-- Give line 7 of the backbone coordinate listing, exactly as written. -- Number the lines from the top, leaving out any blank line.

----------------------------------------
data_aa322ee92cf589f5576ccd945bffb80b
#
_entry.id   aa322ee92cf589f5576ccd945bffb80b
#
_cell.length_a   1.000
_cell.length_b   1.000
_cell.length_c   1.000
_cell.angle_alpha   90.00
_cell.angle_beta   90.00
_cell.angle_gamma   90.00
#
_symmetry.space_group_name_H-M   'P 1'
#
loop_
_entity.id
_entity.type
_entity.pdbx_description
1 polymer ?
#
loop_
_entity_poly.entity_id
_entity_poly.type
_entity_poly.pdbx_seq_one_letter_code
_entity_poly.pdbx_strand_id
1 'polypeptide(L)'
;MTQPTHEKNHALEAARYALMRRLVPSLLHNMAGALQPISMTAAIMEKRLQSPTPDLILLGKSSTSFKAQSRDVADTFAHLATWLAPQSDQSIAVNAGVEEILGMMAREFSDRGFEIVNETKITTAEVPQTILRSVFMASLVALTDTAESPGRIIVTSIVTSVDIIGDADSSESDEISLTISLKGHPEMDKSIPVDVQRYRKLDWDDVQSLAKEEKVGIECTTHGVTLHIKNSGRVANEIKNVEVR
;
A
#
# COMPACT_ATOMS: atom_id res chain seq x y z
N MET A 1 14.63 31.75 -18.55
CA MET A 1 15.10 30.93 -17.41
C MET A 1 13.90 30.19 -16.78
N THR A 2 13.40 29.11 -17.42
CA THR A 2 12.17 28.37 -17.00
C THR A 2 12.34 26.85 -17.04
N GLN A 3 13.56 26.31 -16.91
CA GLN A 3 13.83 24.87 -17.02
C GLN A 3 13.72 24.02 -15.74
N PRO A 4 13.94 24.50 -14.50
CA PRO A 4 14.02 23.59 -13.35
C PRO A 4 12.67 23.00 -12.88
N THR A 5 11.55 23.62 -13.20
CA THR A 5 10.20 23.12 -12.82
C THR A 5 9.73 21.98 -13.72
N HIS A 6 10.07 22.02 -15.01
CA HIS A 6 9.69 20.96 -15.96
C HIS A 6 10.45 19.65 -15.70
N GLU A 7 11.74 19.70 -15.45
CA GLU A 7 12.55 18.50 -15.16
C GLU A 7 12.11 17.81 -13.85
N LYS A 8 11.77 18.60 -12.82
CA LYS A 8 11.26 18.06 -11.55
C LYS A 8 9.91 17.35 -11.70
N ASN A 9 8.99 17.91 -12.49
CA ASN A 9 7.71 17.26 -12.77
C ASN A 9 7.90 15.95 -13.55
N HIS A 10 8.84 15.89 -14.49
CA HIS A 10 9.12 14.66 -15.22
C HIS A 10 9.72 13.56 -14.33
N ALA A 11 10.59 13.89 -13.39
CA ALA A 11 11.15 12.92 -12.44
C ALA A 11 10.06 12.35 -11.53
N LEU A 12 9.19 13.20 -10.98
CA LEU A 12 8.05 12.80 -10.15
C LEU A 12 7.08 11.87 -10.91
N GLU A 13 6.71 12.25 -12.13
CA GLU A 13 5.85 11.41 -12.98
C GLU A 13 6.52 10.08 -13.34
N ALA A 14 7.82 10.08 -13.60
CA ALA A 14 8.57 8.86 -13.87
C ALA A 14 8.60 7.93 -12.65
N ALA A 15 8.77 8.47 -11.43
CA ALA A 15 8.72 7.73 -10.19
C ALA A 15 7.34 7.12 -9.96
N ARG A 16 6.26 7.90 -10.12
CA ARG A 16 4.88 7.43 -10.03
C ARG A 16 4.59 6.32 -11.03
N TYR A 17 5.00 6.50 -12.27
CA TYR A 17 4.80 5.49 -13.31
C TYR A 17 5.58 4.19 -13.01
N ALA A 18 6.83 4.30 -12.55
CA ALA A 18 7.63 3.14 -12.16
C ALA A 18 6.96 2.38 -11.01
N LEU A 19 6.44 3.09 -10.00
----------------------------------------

_cell.length_c   1.000